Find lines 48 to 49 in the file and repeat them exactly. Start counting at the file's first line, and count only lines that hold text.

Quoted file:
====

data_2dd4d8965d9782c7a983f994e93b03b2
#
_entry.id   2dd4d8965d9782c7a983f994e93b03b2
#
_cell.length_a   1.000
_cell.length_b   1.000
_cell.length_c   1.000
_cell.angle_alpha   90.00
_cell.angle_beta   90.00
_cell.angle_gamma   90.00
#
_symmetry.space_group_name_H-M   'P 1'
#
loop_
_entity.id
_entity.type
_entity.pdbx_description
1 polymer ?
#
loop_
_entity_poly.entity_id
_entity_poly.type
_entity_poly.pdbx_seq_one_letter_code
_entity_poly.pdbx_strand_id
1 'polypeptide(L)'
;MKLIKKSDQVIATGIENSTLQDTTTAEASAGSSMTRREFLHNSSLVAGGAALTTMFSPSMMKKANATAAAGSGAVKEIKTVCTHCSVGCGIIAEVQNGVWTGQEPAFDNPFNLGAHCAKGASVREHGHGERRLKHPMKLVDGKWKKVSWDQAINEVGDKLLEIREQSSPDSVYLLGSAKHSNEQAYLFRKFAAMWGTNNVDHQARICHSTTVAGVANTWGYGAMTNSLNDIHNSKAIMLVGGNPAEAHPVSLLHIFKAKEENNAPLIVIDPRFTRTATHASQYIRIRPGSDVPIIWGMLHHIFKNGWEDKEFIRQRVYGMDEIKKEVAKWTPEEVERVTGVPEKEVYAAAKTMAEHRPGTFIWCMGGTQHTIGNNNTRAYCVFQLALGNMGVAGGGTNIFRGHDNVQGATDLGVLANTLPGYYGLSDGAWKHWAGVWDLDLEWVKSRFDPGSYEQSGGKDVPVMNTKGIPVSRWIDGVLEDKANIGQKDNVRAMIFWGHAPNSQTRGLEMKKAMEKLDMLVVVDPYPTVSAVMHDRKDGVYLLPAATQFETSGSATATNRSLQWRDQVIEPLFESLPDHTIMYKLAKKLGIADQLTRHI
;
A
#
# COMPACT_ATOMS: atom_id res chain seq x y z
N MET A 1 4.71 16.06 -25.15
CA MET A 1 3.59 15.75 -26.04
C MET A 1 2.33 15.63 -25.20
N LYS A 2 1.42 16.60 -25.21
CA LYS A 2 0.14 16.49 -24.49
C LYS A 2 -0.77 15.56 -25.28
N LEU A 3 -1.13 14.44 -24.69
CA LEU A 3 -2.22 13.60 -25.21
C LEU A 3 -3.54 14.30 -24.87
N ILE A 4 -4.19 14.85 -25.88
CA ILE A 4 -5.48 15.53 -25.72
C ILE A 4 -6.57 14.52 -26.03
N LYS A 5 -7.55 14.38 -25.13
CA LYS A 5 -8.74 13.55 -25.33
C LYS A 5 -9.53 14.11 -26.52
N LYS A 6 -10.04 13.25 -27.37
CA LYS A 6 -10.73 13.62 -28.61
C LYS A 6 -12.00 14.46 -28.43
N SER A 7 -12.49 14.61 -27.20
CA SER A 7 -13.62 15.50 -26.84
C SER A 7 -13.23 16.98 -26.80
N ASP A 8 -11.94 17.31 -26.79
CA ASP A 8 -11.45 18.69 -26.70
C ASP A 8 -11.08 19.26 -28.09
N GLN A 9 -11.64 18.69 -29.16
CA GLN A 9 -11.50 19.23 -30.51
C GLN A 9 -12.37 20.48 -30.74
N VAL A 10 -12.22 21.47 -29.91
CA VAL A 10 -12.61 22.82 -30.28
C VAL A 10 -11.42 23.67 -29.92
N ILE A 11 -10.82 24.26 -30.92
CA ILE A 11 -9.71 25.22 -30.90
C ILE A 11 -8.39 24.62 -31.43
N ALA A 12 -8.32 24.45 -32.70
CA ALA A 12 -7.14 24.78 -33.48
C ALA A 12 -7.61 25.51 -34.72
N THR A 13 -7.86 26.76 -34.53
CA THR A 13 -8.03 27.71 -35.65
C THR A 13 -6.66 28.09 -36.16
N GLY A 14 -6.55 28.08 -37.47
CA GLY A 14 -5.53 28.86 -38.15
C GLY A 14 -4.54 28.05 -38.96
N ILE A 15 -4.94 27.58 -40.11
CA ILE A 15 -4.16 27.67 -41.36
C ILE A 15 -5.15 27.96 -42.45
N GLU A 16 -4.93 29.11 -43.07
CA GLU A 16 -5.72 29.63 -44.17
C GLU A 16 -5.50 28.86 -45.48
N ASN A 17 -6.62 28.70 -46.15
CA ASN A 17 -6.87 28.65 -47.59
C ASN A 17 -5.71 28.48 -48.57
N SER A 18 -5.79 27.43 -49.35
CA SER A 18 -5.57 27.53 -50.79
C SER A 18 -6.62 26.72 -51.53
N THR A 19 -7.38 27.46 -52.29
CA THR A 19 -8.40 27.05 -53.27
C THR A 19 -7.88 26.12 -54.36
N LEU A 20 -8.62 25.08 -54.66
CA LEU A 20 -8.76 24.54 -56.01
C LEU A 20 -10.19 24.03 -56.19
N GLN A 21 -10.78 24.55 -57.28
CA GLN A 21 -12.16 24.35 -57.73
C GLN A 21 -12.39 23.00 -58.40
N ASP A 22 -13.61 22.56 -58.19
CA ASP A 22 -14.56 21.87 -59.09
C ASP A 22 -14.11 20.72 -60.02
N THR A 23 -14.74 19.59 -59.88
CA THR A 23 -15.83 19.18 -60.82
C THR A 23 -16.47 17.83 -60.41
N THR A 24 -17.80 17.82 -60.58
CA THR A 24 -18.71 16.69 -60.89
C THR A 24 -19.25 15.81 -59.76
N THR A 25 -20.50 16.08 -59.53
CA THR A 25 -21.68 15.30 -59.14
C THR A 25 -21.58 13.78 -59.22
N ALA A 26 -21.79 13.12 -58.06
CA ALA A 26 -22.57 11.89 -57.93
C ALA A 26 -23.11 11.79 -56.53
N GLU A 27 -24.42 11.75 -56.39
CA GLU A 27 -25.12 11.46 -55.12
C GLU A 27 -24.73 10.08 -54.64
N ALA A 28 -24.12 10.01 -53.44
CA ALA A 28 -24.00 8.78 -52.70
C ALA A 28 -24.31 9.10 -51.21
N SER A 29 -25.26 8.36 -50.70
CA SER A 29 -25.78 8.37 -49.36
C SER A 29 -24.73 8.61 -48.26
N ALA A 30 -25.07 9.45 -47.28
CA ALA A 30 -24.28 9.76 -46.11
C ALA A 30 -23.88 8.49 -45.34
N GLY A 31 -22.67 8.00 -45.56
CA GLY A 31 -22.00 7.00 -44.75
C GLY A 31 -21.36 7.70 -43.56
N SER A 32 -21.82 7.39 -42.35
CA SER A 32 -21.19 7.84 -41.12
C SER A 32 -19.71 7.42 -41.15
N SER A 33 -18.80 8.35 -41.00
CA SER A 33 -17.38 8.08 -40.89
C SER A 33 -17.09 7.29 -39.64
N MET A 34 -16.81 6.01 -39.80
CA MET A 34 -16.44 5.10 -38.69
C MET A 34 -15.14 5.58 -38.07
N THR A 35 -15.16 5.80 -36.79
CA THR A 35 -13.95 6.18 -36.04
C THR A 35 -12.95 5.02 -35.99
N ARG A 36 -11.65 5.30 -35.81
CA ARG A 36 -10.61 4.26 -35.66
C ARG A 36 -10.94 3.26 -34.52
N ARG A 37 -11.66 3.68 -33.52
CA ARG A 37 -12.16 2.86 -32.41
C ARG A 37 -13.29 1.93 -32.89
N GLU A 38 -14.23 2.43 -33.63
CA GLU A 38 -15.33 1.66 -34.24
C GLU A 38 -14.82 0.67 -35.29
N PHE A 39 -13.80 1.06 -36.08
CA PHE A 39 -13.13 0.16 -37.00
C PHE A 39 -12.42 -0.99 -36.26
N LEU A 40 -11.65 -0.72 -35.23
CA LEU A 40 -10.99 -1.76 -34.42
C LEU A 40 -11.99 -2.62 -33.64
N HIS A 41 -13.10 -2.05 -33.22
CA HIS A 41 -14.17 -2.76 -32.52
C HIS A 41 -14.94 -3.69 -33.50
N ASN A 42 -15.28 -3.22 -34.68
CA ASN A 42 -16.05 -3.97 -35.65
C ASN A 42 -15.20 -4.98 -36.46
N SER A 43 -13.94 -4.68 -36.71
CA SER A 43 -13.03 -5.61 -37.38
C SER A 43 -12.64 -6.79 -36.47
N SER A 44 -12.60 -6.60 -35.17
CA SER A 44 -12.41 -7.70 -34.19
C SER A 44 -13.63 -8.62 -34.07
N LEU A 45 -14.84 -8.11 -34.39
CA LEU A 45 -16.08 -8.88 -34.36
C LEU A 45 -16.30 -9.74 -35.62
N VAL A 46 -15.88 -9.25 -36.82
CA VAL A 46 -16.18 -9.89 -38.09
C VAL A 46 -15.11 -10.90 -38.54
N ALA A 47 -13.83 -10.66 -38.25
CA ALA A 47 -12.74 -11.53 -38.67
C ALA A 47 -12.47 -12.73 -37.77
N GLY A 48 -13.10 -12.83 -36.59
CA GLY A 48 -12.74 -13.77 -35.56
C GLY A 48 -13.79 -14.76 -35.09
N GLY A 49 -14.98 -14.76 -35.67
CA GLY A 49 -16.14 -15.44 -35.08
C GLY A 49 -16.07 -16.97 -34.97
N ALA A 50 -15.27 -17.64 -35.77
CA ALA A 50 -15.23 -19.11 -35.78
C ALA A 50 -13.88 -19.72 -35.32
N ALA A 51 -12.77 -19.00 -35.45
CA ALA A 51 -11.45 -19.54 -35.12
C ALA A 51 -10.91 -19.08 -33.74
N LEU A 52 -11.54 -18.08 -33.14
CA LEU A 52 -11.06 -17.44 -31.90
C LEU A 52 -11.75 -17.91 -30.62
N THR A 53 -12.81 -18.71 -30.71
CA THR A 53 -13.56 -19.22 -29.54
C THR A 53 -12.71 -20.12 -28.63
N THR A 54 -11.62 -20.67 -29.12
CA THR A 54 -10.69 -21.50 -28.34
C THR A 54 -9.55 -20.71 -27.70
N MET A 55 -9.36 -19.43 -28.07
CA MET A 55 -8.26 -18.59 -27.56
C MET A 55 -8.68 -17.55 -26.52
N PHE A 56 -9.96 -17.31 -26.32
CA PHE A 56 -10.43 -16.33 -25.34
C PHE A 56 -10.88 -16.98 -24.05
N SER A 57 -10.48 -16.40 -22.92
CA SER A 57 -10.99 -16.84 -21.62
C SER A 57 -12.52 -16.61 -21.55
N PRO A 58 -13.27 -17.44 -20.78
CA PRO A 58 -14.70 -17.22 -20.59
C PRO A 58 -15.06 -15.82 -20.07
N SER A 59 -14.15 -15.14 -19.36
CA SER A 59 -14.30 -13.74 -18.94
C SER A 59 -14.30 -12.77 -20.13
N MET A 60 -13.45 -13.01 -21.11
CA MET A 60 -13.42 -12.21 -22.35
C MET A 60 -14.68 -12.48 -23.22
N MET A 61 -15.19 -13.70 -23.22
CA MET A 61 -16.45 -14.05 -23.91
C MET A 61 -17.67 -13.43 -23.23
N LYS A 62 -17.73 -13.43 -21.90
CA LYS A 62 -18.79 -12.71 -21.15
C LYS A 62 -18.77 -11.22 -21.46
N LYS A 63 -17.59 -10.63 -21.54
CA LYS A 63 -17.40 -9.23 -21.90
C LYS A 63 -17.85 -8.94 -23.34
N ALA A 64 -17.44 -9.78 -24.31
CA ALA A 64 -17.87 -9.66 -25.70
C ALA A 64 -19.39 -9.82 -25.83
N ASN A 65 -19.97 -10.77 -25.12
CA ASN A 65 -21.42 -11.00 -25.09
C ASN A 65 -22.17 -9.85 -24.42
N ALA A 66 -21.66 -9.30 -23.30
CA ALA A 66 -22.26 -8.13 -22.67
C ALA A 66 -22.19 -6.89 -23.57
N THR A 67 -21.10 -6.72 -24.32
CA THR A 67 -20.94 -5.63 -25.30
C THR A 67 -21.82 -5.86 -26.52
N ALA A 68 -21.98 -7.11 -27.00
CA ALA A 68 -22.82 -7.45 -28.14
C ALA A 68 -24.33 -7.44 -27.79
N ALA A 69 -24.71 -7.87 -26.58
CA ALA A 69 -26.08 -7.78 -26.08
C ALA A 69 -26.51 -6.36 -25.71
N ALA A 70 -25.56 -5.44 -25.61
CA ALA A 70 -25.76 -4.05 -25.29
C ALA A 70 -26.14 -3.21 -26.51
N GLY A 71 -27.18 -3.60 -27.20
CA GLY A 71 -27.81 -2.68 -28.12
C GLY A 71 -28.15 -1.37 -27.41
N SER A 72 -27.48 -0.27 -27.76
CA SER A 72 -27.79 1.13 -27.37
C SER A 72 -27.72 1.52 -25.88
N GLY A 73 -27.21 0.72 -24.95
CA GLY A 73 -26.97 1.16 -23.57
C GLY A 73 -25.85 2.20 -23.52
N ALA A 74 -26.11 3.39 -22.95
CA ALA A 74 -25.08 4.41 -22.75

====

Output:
C LYS A 6 -12.00 14.46 -28.43
N SER A 7 -12.49 14.61 -27.20